Workers at the company’s Mumbai (Bombay) factory know the company better as a chronic violator of Indian law. HLL has been found guilty of unfair labour practices over a number of years by every court in the Indian legal system, including the Supreme Court of India. The company’s ferocious determination to destroy the union representing the Bombay workers, the Hindustan Lever Employees Union, has not only resulted in repeated sanctioning by the courts. Contempt for court orders instructing it to rectify illegal labour practices brought criminal indictments this March against the Vice-Chairman and other senior managers, who are currently out on bail.

None of this has slowed down Citizen Lever. In a scenario worthy of a Bollywood potboiler, the company last year conspired to sell the factory in order to close it down, transfer production to Indian states offering more congenial taxes – and eliminate the union once and for all with a corporate vanishing act relieving it of its employer obligations.

On July 17, 2005 HLL transferred ownership of the Bombay factory to a company called Bon Limited. Bon Ltd. was represented in the deal by two fulltime employees of Hindustan Lever, responsible to HLL’s M. K. Sharma – who represented Hindustan Lever in the sale.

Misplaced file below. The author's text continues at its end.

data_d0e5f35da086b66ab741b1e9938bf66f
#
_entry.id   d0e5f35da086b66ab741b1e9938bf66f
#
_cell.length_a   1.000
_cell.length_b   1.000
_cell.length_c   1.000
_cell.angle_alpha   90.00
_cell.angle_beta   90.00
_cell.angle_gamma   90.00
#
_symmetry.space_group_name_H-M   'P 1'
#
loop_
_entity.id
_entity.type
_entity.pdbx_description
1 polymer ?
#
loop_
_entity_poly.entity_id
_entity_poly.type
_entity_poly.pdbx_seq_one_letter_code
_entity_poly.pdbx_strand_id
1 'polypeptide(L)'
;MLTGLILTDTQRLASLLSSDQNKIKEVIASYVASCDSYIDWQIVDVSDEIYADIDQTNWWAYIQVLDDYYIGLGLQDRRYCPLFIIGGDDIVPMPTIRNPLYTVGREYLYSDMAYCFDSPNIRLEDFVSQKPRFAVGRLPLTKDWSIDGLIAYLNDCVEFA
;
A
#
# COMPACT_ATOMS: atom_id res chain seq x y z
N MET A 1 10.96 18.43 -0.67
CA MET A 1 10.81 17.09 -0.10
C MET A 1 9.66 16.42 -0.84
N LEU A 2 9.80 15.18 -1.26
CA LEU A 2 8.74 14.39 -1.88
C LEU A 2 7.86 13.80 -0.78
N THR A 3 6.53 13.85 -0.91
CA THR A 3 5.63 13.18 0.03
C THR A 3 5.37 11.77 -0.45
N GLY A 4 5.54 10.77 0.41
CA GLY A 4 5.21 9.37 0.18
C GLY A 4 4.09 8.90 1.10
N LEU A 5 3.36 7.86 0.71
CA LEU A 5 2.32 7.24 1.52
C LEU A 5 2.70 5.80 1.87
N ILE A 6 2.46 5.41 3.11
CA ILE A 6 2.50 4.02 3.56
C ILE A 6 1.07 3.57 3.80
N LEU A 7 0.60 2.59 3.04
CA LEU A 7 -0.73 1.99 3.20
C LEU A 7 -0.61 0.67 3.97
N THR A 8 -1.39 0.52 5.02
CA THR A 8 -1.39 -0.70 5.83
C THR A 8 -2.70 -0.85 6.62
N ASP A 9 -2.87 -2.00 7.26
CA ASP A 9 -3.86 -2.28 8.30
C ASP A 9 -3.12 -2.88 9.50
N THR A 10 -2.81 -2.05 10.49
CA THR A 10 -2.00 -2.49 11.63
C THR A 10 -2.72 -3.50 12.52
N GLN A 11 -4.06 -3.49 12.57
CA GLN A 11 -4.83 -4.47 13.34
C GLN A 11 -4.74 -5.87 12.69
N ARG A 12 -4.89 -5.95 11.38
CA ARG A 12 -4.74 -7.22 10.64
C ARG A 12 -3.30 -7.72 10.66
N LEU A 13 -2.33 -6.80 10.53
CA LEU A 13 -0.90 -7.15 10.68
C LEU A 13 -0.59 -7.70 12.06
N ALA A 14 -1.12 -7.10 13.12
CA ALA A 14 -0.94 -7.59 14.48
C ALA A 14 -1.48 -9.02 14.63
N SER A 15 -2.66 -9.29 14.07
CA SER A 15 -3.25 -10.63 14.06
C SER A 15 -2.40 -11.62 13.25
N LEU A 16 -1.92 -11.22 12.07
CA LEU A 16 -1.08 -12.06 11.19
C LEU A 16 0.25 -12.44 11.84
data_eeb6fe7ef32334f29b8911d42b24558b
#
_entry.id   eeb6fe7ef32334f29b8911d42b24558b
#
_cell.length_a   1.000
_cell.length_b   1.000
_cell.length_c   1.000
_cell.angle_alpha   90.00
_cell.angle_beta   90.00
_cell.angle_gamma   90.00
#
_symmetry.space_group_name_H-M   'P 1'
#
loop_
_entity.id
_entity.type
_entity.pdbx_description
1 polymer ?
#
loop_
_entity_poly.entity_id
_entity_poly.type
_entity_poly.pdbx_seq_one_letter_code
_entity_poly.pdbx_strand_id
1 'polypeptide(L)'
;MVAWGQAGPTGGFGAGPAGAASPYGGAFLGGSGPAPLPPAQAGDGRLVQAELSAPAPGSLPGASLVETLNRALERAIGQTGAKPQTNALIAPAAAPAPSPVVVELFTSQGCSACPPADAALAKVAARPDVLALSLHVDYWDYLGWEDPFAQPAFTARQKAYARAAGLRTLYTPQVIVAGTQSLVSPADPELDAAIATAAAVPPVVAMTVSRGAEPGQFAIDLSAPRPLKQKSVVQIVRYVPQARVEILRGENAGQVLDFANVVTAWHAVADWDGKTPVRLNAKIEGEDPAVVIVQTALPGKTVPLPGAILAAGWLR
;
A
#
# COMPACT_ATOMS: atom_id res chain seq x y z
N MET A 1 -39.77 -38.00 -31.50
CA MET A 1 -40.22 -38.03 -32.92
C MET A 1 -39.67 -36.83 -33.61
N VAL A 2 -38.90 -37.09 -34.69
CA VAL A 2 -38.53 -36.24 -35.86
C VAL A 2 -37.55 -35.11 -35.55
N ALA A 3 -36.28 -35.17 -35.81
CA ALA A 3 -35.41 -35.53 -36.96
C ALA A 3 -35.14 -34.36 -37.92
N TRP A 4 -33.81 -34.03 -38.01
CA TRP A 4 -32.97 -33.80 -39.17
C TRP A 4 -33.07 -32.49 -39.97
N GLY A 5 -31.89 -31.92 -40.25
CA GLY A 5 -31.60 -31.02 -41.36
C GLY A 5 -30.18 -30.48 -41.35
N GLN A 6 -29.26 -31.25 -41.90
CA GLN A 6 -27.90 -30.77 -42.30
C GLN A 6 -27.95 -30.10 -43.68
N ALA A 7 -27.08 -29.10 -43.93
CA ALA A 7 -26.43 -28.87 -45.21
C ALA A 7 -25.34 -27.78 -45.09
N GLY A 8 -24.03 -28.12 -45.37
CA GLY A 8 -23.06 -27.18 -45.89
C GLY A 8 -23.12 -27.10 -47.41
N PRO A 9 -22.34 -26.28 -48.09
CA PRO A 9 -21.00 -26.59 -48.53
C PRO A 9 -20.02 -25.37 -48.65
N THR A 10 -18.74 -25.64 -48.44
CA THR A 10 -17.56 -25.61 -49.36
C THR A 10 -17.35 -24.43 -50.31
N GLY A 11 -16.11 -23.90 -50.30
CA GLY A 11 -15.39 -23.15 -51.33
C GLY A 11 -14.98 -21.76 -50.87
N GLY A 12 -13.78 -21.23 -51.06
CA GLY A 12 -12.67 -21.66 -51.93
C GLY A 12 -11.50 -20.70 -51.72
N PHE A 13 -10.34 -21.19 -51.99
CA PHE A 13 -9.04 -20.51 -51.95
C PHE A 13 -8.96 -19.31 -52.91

HLL’s sale of the Bombay factory was financed by a USD 2.17 million loan that Hindustan Lever provided to Bon Limited. The purchase price was 1.8 million. At the time of the sale, Bon Limited had a capitalization of only USD 10,800.
Bon Ltd. never possessed the necessary funds to operate the factory and maintain the employment of 900 union members. On July 26, 2006 Bon Limited’s Managing Director sent a letter to all employees informing them “about the closure of the manufacturing activities at the Bombay Factory undertaking with immediate effect.” In subsequent communications, employees were given until August 9 to accept a “voluntary” retirement offer.
There was one serious glitch in Unilever’s scheme: Bon Limited couldn’t close the factory and lay off the entire work force, because the factory wasn’t theirs. The sale was in fact the subject of ongoing judicial review as the process had been challenged in the courts. Because the sale had not been legally accomplished, the proposed closure was illegal under Indian law.
The fraudulent sale of a production facility, financed entirely by Hindustan Lever Ltd., to a company which clearly lacked the minimum financial requirements for continued operation, and the illegal termination and closure procedures, not only constitute serious violations of Indian law. They are also major violations of the OECD’s Guidelines for Multinational Enterprises, which require overseas subsidiaries to conform to national legislation throughout their operations.
Citizen Lever has therefore landed in the dock at the OECD. The IUF, on behalf of the Hindustan Lever Employees Union, has charged the parent company with egregious violations of the OECD Guidelines in India in submissions to the OECD National Contact Points in the Netherlands and the UK (the two OECD countries in which Unilever is incorporated). The action is intended to compel Citizen Lever to comply with national law and international standards and engage in the negotiations it has steadfastly resisted through a corporate crime spree stretching back nearly two decades.